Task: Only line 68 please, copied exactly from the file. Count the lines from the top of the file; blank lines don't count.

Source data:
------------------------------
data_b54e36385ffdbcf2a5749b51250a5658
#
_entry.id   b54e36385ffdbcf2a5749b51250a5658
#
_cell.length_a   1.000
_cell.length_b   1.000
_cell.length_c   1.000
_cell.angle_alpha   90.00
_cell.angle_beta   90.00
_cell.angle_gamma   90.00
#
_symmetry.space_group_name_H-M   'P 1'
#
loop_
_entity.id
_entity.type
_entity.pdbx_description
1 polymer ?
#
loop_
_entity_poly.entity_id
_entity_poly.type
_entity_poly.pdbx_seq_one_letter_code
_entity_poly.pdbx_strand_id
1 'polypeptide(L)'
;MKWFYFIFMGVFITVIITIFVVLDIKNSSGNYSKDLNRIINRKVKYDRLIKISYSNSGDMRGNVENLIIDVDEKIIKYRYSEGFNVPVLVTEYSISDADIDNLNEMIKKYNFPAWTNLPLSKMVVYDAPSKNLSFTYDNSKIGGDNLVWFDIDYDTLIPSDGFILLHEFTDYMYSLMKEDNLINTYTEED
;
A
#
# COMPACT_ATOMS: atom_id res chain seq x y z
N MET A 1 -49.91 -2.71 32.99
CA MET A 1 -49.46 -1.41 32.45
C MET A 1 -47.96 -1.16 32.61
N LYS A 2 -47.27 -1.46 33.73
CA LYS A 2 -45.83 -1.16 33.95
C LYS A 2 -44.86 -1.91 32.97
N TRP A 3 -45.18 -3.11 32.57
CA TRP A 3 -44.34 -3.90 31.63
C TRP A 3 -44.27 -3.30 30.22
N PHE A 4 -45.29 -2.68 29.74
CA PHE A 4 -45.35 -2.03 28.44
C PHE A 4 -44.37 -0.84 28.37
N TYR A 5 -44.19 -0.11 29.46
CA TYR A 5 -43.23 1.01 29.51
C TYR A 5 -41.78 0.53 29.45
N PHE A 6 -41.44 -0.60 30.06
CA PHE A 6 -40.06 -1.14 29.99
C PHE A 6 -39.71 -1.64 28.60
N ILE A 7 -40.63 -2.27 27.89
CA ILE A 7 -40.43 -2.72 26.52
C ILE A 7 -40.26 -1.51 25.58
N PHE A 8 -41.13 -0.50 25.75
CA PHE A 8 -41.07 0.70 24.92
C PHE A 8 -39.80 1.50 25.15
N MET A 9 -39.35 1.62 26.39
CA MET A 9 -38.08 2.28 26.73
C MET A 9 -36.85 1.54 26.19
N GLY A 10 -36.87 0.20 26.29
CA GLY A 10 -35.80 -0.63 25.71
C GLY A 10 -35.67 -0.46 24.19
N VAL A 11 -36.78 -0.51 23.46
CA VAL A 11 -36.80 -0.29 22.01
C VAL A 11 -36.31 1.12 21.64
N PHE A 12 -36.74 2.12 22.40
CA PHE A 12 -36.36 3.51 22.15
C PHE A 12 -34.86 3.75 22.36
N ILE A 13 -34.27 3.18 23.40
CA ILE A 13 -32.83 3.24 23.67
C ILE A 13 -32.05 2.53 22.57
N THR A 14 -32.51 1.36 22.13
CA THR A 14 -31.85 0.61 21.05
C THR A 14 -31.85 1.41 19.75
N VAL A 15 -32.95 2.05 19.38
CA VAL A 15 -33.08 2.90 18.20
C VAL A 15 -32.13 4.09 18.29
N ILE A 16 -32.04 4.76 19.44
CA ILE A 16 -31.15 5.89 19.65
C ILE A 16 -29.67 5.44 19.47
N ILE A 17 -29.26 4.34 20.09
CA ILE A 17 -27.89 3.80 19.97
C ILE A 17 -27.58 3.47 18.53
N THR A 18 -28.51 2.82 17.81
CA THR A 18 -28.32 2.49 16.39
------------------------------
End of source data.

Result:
CA ILE A 13 -32.83 3.24 23.67